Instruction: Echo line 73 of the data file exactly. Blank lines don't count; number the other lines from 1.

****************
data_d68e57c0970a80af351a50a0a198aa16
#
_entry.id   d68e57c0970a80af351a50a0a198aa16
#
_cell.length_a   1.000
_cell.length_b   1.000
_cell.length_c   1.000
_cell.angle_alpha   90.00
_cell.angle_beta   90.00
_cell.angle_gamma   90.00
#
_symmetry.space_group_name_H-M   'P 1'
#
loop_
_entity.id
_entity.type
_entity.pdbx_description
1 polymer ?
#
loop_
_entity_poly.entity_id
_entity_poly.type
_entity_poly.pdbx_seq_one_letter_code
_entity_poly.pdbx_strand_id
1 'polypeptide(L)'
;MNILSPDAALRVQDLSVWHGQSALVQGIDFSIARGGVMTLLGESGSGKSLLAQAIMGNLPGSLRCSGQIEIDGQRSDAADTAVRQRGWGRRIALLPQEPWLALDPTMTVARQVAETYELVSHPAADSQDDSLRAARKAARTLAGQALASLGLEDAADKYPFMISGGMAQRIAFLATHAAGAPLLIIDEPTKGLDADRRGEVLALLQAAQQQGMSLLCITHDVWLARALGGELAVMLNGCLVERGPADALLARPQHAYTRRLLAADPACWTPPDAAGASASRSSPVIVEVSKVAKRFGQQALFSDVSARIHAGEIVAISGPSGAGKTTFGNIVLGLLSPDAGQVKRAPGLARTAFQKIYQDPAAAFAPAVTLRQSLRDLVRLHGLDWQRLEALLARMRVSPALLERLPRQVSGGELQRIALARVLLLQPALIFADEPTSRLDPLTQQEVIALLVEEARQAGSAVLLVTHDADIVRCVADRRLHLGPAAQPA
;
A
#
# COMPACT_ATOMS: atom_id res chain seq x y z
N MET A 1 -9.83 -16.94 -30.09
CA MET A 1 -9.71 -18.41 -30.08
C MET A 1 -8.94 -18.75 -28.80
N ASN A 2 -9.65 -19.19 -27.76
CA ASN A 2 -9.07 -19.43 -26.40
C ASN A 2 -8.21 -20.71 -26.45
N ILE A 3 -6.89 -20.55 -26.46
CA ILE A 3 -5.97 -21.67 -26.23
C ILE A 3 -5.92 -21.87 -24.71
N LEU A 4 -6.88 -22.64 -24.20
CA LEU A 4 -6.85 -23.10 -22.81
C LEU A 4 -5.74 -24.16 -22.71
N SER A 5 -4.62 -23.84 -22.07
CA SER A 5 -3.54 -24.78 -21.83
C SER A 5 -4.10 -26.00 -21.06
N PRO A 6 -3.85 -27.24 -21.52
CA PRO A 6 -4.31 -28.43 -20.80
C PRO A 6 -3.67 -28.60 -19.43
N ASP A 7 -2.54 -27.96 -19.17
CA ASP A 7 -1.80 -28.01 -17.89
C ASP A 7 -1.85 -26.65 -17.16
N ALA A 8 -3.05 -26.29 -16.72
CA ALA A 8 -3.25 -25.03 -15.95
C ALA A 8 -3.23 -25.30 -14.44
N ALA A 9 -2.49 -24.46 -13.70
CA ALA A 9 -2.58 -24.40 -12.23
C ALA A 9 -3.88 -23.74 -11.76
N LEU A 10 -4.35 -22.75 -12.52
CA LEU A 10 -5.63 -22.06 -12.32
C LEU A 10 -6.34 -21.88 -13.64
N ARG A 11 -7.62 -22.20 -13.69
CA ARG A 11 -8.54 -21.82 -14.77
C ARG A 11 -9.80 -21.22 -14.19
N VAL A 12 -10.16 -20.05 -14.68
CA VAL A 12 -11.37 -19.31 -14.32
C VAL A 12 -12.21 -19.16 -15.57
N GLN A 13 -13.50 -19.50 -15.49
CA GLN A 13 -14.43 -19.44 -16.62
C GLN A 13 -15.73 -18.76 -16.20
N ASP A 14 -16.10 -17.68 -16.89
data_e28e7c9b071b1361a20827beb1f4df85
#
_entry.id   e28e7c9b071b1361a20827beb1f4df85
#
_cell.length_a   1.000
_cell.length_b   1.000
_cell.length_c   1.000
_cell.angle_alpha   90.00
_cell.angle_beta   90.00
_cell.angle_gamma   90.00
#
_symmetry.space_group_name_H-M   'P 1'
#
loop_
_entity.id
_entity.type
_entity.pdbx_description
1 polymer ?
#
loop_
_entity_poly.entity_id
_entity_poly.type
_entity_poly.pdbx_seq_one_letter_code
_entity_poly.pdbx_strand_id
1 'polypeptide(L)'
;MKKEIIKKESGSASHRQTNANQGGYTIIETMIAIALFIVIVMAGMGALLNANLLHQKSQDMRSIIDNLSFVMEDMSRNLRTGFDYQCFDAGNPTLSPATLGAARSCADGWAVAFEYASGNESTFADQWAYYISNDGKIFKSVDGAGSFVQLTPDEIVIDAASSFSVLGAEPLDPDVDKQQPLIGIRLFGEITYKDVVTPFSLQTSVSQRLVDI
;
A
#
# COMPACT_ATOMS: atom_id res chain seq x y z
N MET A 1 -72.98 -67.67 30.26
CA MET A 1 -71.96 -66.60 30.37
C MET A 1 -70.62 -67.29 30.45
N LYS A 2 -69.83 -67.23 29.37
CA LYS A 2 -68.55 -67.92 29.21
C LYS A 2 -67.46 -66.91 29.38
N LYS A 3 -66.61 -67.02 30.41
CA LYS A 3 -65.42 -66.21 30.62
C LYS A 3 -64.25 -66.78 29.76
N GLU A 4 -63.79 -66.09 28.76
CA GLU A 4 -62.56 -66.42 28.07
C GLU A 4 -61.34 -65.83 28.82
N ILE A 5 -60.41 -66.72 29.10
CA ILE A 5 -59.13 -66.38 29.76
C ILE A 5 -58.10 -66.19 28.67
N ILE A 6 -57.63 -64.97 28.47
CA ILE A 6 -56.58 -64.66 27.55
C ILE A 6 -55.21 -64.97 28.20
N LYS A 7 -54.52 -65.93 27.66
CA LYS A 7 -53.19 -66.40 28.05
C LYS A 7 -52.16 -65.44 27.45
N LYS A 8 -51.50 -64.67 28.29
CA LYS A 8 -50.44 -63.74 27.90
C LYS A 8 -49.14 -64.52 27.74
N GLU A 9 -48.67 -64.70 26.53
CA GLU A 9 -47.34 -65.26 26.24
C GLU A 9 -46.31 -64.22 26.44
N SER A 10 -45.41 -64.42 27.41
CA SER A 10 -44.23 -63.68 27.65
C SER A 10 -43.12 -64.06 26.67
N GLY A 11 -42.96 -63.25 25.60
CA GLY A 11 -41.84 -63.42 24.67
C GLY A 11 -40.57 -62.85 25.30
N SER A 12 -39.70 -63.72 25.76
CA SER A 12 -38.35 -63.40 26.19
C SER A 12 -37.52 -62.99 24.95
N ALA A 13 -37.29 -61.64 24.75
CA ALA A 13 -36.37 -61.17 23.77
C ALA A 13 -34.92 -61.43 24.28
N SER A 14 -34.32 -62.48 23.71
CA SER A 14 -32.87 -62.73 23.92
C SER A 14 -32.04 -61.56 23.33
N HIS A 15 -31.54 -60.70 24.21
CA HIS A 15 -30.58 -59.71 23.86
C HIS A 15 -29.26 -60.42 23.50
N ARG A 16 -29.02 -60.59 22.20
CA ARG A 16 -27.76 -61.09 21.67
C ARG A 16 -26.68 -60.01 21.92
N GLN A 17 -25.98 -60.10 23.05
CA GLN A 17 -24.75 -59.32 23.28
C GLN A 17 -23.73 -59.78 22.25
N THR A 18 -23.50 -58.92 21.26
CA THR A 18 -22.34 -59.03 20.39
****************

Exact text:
_entry.id   e28e7c9b071b1361a20827beb1f4df85